September 9, 2016
You can take the tumor out of the tissue, but you can’t take the tissue out of the tumor. In a paper published in Science, the KI’s Vander Heiden Lab presents strong evidence that activation and suppression of cancer-causing genes can have wildly different results in cell metabolism depending on the tumor’s tissue of origin.
To prove that tissue of origin influences tumor behavior, researchers utilized models of both pancreatic ductal adenocarcinoma (PDAC) and non-small cell lung carcinoma (NSCLC) with identical genetic mutations. They found that despite having the same initiating events, the resulting cancer cells used branched-chain amino acids (BCAAs) differently as they proliferated. Their results showed that the NSCLC tumors used free-flowing BCAAs to supply the tumor with essential growth nutrients, while the PDAC tumors decreased their use of these free BCAAs. Indeed, blocking metabolism of these BCAAs inhibited the formation of NSCLC but not PDAC tumors. As such, they concluded that therapies designed to impair tumor growth by suppressing enzymes needed for BCAA use would be most effective in NSCLC and that a different treatment plan would be required to slow the growth of PDAC tumors.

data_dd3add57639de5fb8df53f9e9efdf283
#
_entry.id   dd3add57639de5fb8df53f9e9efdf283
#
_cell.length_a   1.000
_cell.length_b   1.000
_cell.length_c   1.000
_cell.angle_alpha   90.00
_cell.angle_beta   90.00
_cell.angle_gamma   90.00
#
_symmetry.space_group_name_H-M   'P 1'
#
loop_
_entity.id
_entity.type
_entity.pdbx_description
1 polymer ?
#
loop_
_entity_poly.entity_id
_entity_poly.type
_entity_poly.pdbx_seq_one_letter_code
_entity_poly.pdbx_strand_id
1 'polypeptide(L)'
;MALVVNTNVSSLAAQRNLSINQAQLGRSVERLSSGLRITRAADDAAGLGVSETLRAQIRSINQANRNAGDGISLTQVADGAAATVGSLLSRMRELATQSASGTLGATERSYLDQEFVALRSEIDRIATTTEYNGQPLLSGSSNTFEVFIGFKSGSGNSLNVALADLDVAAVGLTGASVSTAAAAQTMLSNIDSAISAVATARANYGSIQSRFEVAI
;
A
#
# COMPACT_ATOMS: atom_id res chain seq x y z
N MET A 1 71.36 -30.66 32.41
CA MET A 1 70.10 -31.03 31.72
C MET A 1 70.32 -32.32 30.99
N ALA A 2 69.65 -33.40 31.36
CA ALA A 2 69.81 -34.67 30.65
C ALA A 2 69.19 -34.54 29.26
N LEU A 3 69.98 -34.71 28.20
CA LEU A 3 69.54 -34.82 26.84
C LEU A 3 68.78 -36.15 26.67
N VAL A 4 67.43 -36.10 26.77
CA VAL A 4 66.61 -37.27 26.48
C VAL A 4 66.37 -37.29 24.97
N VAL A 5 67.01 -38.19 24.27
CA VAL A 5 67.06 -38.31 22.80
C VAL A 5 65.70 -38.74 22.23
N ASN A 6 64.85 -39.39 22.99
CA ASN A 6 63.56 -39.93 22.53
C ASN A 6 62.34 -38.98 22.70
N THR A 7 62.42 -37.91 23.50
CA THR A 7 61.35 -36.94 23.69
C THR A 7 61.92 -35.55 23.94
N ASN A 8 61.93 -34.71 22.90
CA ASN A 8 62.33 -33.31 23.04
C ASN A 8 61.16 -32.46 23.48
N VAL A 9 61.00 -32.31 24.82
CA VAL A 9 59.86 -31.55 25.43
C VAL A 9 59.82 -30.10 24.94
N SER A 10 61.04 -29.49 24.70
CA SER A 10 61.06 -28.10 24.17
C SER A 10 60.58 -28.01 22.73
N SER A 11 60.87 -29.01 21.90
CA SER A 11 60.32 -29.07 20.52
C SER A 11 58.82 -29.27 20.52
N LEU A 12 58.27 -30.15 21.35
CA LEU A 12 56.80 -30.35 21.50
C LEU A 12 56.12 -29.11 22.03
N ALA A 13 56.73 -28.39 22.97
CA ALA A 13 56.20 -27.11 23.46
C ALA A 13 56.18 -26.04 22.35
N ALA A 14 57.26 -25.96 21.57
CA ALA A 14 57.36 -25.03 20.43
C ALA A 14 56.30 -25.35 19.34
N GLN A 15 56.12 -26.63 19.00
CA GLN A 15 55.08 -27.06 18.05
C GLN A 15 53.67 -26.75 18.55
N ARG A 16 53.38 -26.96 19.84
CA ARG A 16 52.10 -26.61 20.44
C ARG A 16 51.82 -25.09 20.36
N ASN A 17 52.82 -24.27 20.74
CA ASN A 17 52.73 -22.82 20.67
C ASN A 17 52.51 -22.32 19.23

The Vander Heiden Lab’s findings suggest a shifting paradigm for personalized medicine, in which context plays as critical a role as the genetic drivers. In other words, those who seek to exploit the pathways that cancer cells employ to survive ought to consider not just how the journey begins, but also where.